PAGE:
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Opinion

No Paine, our gain

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Roar Rookie
20th January, 2021
70
1080 Reads

Tim Paine acts like a clown.

When I hear him speak, he reminds me of Cleaver Green, the protagonist of classic TV series Rake. It’s all spin and rhetoric, with little substance.

The loss at the Gabba is the most embarrassing result I have ever seen in my 40 years of following Test cricket – by any team, anywhere.

With everything on the line, a home Test series and a place in the ICC Championship final, Australia came up miles short.

After winning the toss and batting on an absolute road, almost every Australian batsman threw away his wicket against the most inexperienced bowling line-up we have ever faced, on a ground that we hadn’t lost at in over 30 years. Heads should roll and relieving Paine of the captaincy should be the first move.

Paine inherited the captaincy after the sandpaper debacle in South Africa in 2018. Asking a wicketkeeper to captain a Test team is sheer folly to begin with. Keeping wicket is the most taxing role in Test cricket – it requires unbelievable levels of skill and concentration and the ability to disrupt the concentration of the opposing batsmen with – preferably – light-hearted banter.

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The captaincy should have been handed to the only remaining mainstay of the batting line-up, Usman Khawaja or to the only guaranteed mainstay of the team, Nathan Lyon.

But Paine was handed the reigns in Spain… err, no, wait… Dubai for a two-Test series against cricketing nomads Pakistan, and he started quite well. On the final day of the first Test, he battled away for 194 balls to save the match with a fine 61*. But we were well beaten in the second Test to lose the series 2-0. We took our medicine. A series loss Australian cricket had to have as part of our penance. But there was more pain to endure, a full summer of penance to come.

Tim Paine

Tim Paine’s time as Australian captain could be over (Photo by Mark Brake – CA/Cricket Australia via Getty Images)

When the Indians won the Border-Gavaskar trophy in 2018-19, they became the first Indian side to win a series in Australia; not even the great Sachin Tendulkar had ever come close to experiencing such success on our shores.

For some reason, Paine was given a pass mark by the sporting media. His childish verbal stoushes with Virat Kohli were enjoyed and applauded, despite the fact they probably helped India to steel themselves for the contest against the ever-arrogant and unapologetic Australians.

Weren’t we supposed to have been humbled by the cheating saga?

Australia’s batting cost us that series and Paine was unable to rally the troops. I must admit, it is a lot to ask of a wicketkeeper. It is very hard to lead by example and have a meaningful captain’s knock when you bat number seven. Paine was handed a gift later that summer when an unrecognisable Sri Lanka barely turned up and was thumped 2-0.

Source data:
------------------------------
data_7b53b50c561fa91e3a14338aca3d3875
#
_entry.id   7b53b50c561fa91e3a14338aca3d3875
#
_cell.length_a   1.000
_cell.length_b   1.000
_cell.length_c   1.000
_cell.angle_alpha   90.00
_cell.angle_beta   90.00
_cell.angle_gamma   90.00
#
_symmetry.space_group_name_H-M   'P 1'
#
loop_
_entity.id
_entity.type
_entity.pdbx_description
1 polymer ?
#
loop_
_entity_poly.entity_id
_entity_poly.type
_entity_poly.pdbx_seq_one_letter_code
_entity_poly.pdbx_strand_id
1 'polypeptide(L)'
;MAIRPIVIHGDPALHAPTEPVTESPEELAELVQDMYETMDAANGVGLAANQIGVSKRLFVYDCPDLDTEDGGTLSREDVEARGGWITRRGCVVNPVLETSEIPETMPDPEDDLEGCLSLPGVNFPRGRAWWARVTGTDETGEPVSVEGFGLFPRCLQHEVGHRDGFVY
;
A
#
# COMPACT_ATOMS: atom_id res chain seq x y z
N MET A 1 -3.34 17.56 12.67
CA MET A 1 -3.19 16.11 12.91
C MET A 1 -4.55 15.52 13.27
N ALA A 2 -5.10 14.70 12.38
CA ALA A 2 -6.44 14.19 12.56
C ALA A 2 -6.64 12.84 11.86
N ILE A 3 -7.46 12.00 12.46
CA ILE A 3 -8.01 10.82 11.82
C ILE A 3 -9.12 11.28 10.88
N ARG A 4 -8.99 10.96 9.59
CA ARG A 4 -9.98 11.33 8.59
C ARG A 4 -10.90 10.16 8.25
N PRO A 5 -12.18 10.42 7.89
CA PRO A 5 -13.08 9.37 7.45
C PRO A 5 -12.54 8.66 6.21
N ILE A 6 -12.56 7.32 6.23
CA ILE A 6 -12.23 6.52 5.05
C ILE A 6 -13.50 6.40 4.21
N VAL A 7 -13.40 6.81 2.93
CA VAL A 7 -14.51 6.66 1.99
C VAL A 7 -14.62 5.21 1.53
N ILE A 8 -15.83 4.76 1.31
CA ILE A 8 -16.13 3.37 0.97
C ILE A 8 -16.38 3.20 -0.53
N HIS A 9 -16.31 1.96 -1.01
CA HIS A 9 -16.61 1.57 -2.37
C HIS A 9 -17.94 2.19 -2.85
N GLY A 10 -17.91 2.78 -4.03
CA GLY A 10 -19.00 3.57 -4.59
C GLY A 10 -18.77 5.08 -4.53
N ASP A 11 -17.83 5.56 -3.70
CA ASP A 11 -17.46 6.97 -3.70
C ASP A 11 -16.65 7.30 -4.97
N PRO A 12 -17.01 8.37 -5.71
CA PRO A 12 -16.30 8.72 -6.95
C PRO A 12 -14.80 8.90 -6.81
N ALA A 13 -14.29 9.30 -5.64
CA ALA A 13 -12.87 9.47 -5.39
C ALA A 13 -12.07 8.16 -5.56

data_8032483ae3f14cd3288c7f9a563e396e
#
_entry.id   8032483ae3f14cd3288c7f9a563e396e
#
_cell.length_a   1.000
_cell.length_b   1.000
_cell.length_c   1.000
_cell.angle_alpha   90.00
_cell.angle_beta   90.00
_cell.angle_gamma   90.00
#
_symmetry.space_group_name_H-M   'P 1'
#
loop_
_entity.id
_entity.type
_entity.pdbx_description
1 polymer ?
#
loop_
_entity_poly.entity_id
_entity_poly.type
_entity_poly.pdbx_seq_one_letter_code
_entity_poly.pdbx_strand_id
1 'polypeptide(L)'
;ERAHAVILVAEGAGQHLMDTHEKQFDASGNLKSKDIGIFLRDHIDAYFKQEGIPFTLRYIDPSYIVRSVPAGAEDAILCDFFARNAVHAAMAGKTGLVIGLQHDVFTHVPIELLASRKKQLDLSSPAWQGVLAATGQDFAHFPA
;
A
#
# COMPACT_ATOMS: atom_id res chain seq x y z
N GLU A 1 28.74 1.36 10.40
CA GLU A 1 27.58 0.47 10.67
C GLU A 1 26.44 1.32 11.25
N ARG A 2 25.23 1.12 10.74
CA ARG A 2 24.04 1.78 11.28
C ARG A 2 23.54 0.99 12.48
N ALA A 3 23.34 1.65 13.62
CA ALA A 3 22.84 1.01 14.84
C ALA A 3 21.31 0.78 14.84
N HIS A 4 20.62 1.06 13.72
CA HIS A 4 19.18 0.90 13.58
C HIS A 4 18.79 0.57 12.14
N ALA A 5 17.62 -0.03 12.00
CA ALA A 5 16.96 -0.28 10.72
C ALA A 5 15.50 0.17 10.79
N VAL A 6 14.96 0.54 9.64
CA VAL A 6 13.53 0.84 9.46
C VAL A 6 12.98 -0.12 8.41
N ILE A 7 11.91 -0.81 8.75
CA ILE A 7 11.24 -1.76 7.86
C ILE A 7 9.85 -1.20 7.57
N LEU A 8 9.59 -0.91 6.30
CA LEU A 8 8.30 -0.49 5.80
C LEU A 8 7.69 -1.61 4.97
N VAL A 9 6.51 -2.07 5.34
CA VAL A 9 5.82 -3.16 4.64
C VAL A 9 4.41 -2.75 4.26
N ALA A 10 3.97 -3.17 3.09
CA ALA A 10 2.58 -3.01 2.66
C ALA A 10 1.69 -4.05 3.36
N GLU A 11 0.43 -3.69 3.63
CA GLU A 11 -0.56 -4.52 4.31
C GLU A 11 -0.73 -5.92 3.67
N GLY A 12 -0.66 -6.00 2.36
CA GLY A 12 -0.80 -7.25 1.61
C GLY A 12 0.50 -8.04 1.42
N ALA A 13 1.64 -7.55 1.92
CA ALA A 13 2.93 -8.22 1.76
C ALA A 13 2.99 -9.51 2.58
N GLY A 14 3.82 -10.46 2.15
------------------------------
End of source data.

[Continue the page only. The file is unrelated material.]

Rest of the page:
So we took our summer medicine and on to redemption in the English summer of 2019, where Steve Smith returned from the phantom zone and scored about a million runs and Paine, despite his disastrous decision-making (that cost us the third Test), was able to raise the urn as we retained the Ashes 2-2. Thatr result bought this underperforming batsman and terrible tactician more time in the most-coveted position in Australian society.

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Two more awful teams visited our shore in 2019-20 as we swept Pakistan 2-0 and a very disappointing New Zealand 3-0. This is the problem: there’s always an easy series around the corner to gloss over what should be unacceptable losses.

The PR job by Cricket Australia to sell Paine and Langer as our cricketing redeemers is laughable. They are both whingers that always have an excuse for underperforming.

Justin Langer

Justin Langer. (Photo by Matt King – CA/Cricket Australia via Getty Images)

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The antics of Steve Smith and David Warner in South Africa in 2018 condemned Australian cricket to this sorry period of our history. Their actions should have been unforgivable. But no, they were somehow painted as victims and prodigal sons. They should never have worn the baggy green again. While it is hard not to have some sympathy for Smith, the fact is he was the captain, he knew there was something going on and chose to turn a blind eye to the stupid plan that Warner hatched that fateful day.

The current regime at Cricket Australia will eventually fall, and when it does, it will be well overdue.

It is not Paine’s fault that Australia has an inept captain. It’s Smith’s fault, it’s Langer’s fault and it’s Cricket Australia’s fault that we have lost two consecutive home Test series to India and our place in the inaugural final of the ICC Test Championship at Lords.

The rebuilding of Australian cricket should have continued without Smith and Warner and with Tim Paine as an obvious choice as vice-captain and quality wicketkeeper.

The captaincy was too much to ask of him in the long-term and the Australian cricketing family continue to pay the penance.